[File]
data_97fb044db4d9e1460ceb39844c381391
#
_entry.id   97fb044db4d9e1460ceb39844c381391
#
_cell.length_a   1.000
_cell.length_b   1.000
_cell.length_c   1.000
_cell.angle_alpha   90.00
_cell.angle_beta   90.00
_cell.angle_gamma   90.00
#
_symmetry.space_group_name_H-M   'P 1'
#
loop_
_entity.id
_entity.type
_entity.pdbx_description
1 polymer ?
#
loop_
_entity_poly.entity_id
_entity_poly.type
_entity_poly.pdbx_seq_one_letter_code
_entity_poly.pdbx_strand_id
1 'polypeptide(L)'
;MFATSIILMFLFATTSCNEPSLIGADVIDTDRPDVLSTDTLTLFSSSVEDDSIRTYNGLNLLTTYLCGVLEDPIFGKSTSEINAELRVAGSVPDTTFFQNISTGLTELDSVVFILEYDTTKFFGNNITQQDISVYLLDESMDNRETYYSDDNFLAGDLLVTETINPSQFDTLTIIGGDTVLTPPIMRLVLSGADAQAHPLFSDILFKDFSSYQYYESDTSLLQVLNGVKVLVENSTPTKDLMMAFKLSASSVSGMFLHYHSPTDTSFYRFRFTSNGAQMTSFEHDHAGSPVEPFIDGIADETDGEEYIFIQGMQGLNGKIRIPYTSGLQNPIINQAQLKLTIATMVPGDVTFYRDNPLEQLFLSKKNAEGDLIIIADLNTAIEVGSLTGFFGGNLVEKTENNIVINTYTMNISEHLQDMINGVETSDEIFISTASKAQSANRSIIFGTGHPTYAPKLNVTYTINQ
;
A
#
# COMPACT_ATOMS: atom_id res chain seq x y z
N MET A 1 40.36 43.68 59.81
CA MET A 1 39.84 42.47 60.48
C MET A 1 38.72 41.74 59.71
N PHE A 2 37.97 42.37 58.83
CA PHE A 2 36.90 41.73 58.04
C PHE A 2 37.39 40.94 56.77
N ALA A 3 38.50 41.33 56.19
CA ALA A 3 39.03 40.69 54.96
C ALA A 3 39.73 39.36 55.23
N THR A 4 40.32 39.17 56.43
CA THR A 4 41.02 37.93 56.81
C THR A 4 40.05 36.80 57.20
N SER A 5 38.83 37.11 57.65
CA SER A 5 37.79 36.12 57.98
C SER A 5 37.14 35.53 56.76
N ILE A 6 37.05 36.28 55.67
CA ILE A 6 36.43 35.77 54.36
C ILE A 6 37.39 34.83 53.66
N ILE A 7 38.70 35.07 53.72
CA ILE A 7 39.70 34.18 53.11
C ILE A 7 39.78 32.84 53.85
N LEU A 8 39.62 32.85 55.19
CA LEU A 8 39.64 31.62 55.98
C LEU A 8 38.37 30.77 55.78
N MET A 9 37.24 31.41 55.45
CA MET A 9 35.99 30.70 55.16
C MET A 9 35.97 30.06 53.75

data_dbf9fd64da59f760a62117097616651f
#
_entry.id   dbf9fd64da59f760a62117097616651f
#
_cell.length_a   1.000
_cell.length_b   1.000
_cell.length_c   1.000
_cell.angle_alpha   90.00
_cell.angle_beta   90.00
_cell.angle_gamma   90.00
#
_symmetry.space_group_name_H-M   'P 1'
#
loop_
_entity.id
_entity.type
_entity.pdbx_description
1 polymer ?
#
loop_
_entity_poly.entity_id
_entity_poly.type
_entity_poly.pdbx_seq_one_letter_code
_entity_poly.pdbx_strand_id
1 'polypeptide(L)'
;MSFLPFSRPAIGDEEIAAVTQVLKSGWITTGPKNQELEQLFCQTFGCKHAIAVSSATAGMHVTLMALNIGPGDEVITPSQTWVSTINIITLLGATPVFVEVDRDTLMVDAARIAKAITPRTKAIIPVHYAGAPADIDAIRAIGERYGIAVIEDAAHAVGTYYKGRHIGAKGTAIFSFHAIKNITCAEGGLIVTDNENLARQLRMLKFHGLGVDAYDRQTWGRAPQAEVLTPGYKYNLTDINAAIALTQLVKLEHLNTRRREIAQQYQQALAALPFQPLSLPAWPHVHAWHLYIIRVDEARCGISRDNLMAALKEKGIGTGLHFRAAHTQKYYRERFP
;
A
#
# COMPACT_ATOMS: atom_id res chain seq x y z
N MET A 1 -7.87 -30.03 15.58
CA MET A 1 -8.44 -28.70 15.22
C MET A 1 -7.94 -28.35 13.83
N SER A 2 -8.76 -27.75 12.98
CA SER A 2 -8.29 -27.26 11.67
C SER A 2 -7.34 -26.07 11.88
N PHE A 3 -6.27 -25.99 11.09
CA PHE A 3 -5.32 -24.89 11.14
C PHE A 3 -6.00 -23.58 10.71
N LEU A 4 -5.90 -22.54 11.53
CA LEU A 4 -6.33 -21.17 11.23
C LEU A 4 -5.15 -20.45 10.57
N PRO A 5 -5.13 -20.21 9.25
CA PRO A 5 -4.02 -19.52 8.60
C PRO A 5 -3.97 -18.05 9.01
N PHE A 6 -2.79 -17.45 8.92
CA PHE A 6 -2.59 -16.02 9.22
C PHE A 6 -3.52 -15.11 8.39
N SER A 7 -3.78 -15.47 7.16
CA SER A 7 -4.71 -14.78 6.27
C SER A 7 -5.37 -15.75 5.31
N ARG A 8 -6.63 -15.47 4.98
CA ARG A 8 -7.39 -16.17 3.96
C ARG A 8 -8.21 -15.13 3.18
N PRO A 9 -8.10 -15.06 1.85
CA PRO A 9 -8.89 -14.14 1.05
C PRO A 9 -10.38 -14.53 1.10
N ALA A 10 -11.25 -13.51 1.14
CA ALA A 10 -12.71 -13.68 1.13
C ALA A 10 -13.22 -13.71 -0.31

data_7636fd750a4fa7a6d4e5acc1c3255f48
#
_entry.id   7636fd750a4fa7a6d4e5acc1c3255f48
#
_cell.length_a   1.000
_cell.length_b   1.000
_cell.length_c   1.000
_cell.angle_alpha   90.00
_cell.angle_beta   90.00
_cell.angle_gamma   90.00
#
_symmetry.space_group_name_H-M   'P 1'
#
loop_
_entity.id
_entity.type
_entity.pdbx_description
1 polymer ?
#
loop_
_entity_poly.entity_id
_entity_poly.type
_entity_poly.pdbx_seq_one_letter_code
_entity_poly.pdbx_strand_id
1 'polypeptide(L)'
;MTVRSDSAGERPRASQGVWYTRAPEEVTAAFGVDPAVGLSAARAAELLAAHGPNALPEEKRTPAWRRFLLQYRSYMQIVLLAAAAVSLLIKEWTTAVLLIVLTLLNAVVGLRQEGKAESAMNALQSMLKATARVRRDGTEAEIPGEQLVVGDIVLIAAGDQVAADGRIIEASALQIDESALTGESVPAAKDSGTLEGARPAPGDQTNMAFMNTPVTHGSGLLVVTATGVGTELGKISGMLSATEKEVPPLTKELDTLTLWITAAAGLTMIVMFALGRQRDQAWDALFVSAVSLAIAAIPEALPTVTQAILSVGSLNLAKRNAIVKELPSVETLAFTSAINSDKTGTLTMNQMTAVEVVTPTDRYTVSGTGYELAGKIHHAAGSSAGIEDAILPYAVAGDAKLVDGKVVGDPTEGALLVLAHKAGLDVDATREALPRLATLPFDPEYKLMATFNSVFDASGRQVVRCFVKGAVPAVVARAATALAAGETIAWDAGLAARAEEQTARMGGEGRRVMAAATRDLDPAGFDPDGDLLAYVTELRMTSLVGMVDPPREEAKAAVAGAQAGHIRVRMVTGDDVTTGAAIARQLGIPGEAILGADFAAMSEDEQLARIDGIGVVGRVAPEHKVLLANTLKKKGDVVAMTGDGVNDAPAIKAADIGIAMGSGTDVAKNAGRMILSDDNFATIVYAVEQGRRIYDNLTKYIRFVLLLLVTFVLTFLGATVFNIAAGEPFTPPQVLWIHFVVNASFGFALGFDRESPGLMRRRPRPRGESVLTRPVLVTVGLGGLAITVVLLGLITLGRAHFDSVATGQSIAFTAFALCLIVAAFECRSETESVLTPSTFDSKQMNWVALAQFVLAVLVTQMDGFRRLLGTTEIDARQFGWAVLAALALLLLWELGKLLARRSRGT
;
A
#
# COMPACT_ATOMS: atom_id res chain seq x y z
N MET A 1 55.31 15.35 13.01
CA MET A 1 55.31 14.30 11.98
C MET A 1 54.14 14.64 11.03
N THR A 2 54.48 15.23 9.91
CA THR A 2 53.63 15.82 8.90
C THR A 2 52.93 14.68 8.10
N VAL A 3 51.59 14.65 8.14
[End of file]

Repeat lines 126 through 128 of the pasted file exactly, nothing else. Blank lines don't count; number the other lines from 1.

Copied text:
_cell.angle_beta   90.00
_cell.angle_gamma   90.00
#